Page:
A long-awaited decision to restore an iconic church in Iraq desecrated by Daesh (ISIS) -- one of 14 repair projects agreed by a leading Catholic charity -- has been hailed as a turning point in the struggle to keep Christianity alive in one of its most ancient heartlands.
Syriac Catholic Archbishop Petros Mouche of Mosul thanked Aid to the Church in Need (ACN) for committing to repair the Great Al-Tahira Church (Church of the Immaculate Conception), Qaraqosh (Baghdeda), the largest Christian town in the Nineveh Plains.
The plan to restore the church's fire-damaged interior is one of a series of building projects across Nineveh announced by ACN.
Speaking to ACN, Archbishop Mouche said: "For us, [the Great Al-Tahira] Church is a symbol. This church was built in 1932, and it was the villagers of Baghdeda who constructed it.
"For this reason, we want this symbol to remain as a Christian symbol to encourage the people, especially the locals of Baghdeda, to stay here.
"This is our country, and this is a witness that we can give for Christ."
ACN has also approved 13 other projects to rebuild church properties across the region -- all of them damaged and desecrated by Daesh militants.
The charity green-lighted plans to reconstruct the Najem Al-Mashrik Hall and Theatre in Bashiqa, a town occupied by both Christians and Yazidis -- a project which will enable the venue to once again play host to wedding ceremonies and other celebrations.
Local priest Father Daniel Behnam said: "This project will help ensure the survival of Christian families and provide them with important services.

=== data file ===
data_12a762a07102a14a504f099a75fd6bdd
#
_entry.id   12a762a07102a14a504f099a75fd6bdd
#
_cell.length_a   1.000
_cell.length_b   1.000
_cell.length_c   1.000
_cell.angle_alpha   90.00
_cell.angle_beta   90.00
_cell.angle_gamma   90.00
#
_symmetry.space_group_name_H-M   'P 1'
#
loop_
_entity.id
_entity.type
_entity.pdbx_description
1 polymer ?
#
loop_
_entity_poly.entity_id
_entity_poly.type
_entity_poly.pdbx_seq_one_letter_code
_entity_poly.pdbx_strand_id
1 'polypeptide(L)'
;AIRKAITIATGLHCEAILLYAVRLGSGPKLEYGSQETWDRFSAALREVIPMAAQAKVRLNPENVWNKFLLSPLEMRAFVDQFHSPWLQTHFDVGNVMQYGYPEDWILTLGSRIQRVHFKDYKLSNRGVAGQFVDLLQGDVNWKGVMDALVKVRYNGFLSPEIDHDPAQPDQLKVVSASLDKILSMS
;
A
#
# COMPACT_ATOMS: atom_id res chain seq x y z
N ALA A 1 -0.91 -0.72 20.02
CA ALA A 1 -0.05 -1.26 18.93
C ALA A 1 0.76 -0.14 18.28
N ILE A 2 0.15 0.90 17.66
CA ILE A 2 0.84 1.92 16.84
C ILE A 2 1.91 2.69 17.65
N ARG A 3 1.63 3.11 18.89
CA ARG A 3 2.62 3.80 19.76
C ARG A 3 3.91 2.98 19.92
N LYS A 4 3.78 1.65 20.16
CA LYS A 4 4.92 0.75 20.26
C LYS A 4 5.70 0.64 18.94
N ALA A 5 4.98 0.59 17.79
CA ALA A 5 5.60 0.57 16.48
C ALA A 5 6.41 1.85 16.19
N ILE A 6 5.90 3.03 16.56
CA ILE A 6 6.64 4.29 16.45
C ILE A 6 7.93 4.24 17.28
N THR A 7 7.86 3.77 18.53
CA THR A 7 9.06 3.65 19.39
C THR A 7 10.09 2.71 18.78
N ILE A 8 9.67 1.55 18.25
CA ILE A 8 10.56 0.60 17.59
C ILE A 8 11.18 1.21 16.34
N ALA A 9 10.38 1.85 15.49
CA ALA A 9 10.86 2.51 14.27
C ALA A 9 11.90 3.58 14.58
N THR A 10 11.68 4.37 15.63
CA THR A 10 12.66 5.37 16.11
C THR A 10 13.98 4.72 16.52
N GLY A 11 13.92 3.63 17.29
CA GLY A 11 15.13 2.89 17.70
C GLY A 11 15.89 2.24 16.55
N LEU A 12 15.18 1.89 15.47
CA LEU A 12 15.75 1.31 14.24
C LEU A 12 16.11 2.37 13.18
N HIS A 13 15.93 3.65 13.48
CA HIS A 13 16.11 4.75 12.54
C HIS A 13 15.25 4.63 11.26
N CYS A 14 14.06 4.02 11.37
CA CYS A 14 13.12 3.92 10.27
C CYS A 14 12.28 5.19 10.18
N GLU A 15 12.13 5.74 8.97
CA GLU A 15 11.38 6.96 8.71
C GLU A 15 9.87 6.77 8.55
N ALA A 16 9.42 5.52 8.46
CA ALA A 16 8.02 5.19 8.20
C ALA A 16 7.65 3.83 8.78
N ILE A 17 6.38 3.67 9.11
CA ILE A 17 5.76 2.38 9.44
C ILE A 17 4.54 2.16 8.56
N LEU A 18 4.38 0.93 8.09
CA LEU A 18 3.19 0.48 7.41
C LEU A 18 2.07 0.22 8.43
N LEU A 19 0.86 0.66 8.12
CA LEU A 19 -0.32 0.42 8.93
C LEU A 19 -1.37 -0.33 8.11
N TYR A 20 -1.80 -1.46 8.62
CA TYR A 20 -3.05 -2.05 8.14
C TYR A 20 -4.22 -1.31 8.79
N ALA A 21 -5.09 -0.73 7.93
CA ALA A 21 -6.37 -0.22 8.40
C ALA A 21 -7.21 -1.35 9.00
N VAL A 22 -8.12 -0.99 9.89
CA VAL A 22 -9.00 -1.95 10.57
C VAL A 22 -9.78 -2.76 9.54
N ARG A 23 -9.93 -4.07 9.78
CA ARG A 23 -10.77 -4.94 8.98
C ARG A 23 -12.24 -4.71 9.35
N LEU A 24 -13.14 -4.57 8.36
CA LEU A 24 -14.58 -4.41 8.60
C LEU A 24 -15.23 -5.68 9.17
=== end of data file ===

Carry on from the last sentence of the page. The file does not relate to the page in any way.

"In particular, it will help young people, providing a space for pastoral, cultural and youth activities."
This latest tranche of ACN aid builds on the charity's 'Return to the Roots' programme to enable Christians to return to Nineveh following the defeat of the Islamists.
Central to the initiative is the repair of homes damaged by Daesh -- of which 37 percent were restored by ACN.
ACN's backing of church building projects for the region was approved at a meeting of the Nineveh Reconstruction Committee, chaired by ACN Middle East projects director Father Andrzej Halemba, attended by Philipp Ozores, Secretary-General of ACN.
Archbishop Mouche said: "I would like to take advantage of this occasion to thank all the people who help, as these organisations can't help us without the support of their benefactors."
Christians in Iraq, who numbered 1.5 million before 2003, have declined by 90 percent within a generation.
Of the 120,000 Christians who fled the Nineveh Plains following the Daesh invasion in 2014, more than 45,000 have since returned.